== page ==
Audio: 5/5

The DTS-HD Master Audio 2.0 stereo sound mix offers wonderful fidelity and expansive sound. George Stoll’s MGM orchestra sounds lush and full throughout the movie, and the singing voices and dialogue emanate strongly from the center channel. There are no instances of hiss, crackle, pops, or flutter.

Special Features: 2.5/5

Outtake musical numbers (HD): all of these are compilations of different cuts and camera angles while filming these numbers and have not been composited together into a single song or dance sequence:

“Competition Dance” (3:36) with the Mulvain sisters

“Imagine” – second reprise (4:38) with Debbie Reynolds and Vic Damone

“Love Can Change the Stars” (5:12) with Jane Powell and Edmund Purdom

Theatrical Trailer (3:31, HD)

Overall: 3/5

Richard Thorpe’s Athena offers an innocuous way to pass the time with a musical comedy-romance that’s easy to watch and just as easy to forget. The Warner Archive Blu-ray brings both picture and sound to the viewer in wonderful sound and visuals which fans of the stars or the film will be sure to appreciate.

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Published by

Matt Hough

editor,member

Conrad_SSS

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Thanks for a very fair and astute review of this little blip on the MGM musical radar. I have the old WB DVD, and enjoyed it very much for what it is. What was most impressive at the time I got that disc was the gorgeous stereo audio which was lossy on the DVD, and should sound spectacular here. Interestingly, I don’t believe the film’s theatrical release was originally in stereo, so the DVD was a big surprise in that department. It wasn’t great looking, but this new Blu-ray sounds like another home run from Warner Archive. I had become pre-disposed to the film’s score via the Rhino CD soundtrack released years ago. I recall the liner notes indicated the production was supposed to be produced by Arthur Freed, but he passed on it and Joe Pasternak took over the property. Apparently it was originally intended for Esther Williams. Regardless, while no masterpiece, I enjoy the film for what it is and the review only heightens my looking forward to this new Blu incarnation.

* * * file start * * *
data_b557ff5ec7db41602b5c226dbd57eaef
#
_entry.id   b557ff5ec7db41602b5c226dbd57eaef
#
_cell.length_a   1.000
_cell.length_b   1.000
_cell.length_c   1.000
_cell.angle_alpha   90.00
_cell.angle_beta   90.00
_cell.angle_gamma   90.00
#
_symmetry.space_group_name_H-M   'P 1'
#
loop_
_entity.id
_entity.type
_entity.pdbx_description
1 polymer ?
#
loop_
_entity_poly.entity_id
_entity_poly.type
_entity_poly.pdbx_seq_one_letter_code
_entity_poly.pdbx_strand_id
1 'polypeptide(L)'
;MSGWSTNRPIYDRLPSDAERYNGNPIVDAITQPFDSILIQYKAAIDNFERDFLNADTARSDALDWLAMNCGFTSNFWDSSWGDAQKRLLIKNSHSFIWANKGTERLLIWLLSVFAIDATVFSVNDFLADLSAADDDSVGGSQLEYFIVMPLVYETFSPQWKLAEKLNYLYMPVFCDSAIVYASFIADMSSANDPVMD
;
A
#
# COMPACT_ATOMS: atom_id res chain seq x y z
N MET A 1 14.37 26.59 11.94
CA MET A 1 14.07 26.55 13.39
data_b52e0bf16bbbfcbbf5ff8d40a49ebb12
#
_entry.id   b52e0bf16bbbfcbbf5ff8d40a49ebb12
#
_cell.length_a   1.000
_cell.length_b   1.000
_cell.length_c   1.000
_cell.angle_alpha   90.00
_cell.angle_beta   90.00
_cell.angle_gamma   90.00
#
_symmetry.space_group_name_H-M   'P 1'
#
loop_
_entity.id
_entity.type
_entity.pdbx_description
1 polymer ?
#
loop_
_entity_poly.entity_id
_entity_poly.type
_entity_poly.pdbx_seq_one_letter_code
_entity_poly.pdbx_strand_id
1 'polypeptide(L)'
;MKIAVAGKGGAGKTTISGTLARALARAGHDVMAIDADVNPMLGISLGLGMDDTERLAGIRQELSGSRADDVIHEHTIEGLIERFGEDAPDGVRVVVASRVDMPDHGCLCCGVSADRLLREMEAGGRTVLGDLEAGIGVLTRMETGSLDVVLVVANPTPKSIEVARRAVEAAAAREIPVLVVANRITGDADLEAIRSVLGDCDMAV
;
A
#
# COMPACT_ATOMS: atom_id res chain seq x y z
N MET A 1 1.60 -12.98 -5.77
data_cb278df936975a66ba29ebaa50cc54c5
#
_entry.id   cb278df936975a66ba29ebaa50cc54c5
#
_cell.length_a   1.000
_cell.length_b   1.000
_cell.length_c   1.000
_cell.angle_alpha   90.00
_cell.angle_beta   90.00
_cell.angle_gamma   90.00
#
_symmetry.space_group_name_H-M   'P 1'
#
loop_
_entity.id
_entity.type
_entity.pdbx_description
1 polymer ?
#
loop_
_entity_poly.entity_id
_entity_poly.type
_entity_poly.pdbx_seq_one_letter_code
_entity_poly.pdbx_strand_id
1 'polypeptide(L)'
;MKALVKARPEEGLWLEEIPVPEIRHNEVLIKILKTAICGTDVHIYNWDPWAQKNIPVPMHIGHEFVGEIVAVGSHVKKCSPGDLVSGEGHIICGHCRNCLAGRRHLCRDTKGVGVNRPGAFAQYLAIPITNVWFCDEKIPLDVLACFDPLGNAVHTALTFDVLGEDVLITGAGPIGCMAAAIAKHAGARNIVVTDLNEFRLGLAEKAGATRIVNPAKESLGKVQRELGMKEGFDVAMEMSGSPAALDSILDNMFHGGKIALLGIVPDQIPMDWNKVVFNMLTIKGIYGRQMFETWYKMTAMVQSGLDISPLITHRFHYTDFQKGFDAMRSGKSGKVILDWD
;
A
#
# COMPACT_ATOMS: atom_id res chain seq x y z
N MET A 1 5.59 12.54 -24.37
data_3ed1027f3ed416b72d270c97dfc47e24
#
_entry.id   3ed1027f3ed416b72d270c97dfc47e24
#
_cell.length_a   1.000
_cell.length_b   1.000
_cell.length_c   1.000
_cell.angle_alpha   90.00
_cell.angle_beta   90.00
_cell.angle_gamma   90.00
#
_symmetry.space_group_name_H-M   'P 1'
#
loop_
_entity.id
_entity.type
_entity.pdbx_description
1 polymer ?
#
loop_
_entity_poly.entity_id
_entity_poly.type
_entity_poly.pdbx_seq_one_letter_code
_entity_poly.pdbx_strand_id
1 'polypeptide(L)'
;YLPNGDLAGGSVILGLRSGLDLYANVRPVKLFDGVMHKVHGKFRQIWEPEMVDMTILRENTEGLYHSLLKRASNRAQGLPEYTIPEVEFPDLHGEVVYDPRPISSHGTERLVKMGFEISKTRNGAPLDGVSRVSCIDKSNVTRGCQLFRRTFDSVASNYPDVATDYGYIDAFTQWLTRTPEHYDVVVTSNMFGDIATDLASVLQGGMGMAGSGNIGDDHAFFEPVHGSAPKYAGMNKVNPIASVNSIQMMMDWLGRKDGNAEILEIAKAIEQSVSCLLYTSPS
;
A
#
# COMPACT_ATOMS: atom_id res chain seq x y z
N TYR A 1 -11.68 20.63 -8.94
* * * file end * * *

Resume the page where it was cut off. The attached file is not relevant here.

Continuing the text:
JoelA

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Thanks for a very fair and astute review of this little blip on the MGM musical radar. I have the old WB DVD, and enjoyed it very much for what it is. What was most impressive at the time I got that disc was the gorgeous stereo audio which was lossy on the DVD, and should sound spectacular here. Interestingly, I don’t believe the film’s theatrical release was originally in stereo, so the DVD was a big surprise in that department. It wasn’t great looking, but this new Blu-ray sounds like another home run from Warner Archive. I had become pre-disposed to the film’s score via the Rhino CD soundtrack released years ago. I recall the liner notes indicated the production was supposed to be produced by Arthur Freed, but he passed on it and Joe Pasternak took over the property. Apparently it was originally intended for Esther Williams. Regardless, while no masterpiece, I enjoy the film for what it is and the review only heightens my looking forward to this new Blu incarnation.